You’re not gonna grow past that acting and feeling the same way. If you aren’t willing to try new things, you can’t ever discover new ideas. You cannot be an expert without being an innovator.

So what are you willing to sacrifice to make your dreams come true?

Vana is a new, and highly unorthodox agent, making the move from technology and advertising to working in RE. If you ever felt like the awkward new kid in the room, you'll probably relate. Follow her struggles and triumphs of breaking the glass on the industry.

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Op/Ed

Why “The Complete Guide to Not Giving a F**k” is Bulls**t

(EDITORIAL) Having thick skin is great, but a famous blog, “The Complete Guide to Not Giving a F***” misses the point that for most, it’s a carefully choreographed marketing tactic, and a luxury.

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complete guide to not giving af

Warning: cuss words ahead…

One of my favorite pieces ever penned on the web is called The Complete Guide to Not Giving a Fuck by Julien Smith, first published on his personal blog and recently republished on Medium. The piece is well written and argues a point that is so rarely argued effectively – constant worrying about what others think is a prison and you should regain your self-respect by putting less emphasis on every single person in the world’s opinion.

The theory is well founded and is totally true, but the Guide has been shared for years on the web as an excuse to be an asshole, so I’m calling bullshit on the entire Guide. Not on Smith’s words (they’re right and I have emailed them to over 50 people over the years), but on how non-readers are taking it. People skim the story, share it, tag me because I like cuss words and have thick skin, and move on, thinking that Smith meant to tell everyone that they should never care what others think.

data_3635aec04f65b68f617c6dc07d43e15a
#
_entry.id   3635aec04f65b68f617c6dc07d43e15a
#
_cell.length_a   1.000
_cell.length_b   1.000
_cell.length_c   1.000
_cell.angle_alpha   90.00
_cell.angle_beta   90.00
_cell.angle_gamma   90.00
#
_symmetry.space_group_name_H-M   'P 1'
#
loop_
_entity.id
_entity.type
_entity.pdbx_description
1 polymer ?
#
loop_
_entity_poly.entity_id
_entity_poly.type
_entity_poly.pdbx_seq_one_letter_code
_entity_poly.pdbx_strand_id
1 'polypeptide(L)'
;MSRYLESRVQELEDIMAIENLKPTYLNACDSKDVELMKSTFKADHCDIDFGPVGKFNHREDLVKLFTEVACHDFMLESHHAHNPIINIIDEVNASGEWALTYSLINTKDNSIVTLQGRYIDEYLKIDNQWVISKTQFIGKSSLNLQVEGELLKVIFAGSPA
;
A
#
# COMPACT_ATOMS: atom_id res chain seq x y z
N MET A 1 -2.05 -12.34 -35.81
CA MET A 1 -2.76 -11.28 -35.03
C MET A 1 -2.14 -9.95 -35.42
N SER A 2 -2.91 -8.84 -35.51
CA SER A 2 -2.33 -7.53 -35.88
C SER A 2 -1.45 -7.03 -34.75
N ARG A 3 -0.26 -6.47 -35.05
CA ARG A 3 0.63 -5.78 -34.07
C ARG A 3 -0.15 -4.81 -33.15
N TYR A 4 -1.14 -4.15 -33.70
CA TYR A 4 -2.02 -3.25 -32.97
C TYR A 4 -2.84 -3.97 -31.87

First of all, if you’re here, you’re most likely a business professional, right? If so, you typically can’t just puff your chest in this world and act like a dick. Sure, there are people that have made lucrative careers out of being hated, but they work very hard to appeal to other haters and attract like minds, which isn’t exactly not giving a fuck about what others think – that’s the dirty secret of today’s villains, particularly online.

Smith’s point was that developing a thick skin is freeing. And he’s right. But, it’s a process that takes time, and must be carefully choreographed. Constantly lobbing grenades because you’re now a badass who doesn’t care what others think is self-destructive and misses the point.

There is a substantial difference between “not giving a fuck” and letting irrelevant commentary and judgment roll off of your back. Guess what? Not all commentary is irrelevant. Your boss tells you that you suck at something? Better not give her the middle finger or you’re unemployed. A client calls and you’re hostile with them because you don’t have to take their shit? Bye bye, customer.

A now unemployed former Sprint kiosk sales guy comments on your blog that you’re wrong and stupid? Sure, let that roll off of your back. But not the rest. Don’t “not give a fuck” for the sake of not giving a fuck. Don’t be a moron.

Here’s the part where I disagree…

So far, I’ve agreed with Smith, but over the years, and particularly since his editorial was republished, I’ve put a lot of personal thought into why the piece rubs me the wrong way, and I’ve finally figured it out.